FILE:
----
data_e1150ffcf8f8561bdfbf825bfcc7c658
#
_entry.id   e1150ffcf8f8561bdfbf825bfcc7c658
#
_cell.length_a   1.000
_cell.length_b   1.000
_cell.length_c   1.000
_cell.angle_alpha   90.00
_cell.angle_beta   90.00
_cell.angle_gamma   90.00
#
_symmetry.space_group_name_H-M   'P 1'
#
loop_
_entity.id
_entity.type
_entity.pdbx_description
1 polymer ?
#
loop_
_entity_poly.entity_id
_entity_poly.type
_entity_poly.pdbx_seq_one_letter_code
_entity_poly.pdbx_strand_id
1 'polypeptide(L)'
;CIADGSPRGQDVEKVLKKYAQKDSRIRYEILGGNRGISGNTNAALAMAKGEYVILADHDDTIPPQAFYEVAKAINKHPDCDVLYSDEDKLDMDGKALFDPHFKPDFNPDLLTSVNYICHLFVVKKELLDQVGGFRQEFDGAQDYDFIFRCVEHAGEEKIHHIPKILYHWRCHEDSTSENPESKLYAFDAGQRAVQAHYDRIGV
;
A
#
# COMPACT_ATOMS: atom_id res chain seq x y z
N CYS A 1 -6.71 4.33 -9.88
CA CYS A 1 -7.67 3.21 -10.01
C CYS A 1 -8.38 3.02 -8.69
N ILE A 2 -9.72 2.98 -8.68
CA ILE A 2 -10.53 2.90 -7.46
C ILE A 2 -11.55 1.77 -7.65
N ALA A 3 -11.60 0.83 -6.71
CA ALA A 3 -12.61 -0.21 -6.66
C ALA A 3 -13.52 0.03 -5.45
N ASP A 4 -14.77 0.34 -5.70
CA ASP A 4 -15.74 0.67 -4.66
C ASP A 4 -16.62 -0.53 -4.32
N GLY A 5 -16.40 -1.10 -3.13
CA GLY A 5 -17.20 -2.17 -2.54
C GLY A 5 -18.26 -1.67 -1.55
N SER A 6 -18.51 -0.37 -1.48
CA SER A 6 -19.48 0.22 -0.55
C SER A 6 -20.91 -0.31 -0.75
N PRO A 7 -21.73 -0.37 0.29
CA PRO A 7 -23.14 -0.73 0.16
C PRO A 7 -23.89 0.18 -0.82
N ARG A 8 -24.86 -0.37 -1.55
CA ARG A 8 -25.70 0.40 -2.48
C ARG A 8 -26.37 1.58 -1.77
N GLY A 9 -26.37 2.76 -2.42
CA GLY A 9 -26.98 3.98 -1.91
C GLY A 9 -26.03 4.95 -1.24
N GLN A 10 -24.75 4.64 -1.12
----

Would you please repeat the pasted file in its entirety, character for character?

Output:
data_e1150ffcf8f8561bdfbf825bfcc7c658
#
_entry.id   e1150ffcf8f8561bdfbf825bfcc7c658
#
_cell.length_a   1.000
_cell.length_b   1.000
_cell.length_c   1.000
_cell.angle_alpha   90.00
_cell.angle_beta   90.00
_cell.angle_gamma   90.00
#
_symmetry.space_group_name_H-M   'P 1'
#
loop_
_entity.id
_entity.type
_entity.pdbx_description
1 polymer ?
#
loop_
_entity_poly.entity_id
_entity_poly.type
_entity_poly.pdbx_seq_one_letter_code
_entity_poly.pdbx_strand_id
1 'polypeptide(L)'
;CIADGSPRGQDVEKVLKKYAQKDSRIRYEILGGNRGISGNTNAALAMAKGEYVILADHDDTIPPQAFYEVAKAINKHPDCDVLYSDEDKLDMDGKALFDPHFKPDFNPDLLTSVNYICHLFVVKKELLDQVGGFRQEFDGAQDYDFIFRCVEHAGEEKIHHIPKILYHWRCHEDSTSENPESKLYAFDAGQRAVQAHYDRIGV
;
A
#
# COMPACT_ATOMS: atom_id res chain seq x y z
N CYS A 1 -6.71 4.33 -9.88
CA CYS A 1 -7.67 3.21 -10.01
C CYS A 1 -8.38 3.02 -8.69
N ILE A 2 -9.72 2.98 -8.68
CA ILE A 2 -10.53 2.90 -7.46
C ILE A 2 -11.55 1.77 -7.65
N ALA A 3 -11.60 0.83 -6.71
CA ALA A 3 -12.61 -0.21 -6.66
C ALA A 3 -13.52 0.03 -5.45
N ASP A 4 -14.77 0.34 -5.70
CA ASP A 4 -15.74 0.67 -4.66
C ASP A 4 -16.62 -0.53 -4.32
N GLY A 5 -16.40 -1.10 -3.13
CA GLY A 5 -17.20 -2.17 -2.54
C GLY A 5 -18.26 -1.67 -1.55
N SER A 6 -18.51 -0.37 -1.48
CA SER A 6 -19.48 0.22 -0.55
C SER A 6 -20.91 -0.31 -0.75
N PRO A 7 -21.73 -0.37 0.29
CA PRO A 7 -23.14 -0.73 0.16
C PRO A 7 -23.89 0.18 -0.82
N ARG A 8 -24.86 -0.37 -1.55
CA ARG A 8 -25.70 0.40 -2.48
C ARG A 8 -26.37 1.58 -1.77
N GLY A 9 -26.37 2.76 -2.42
CA GLY A 9 -26.98 3.98 -1.91
C GLY A 9 -26.03 4.95 -1.24
N GLN A 10 -24.75 4.64 -1.12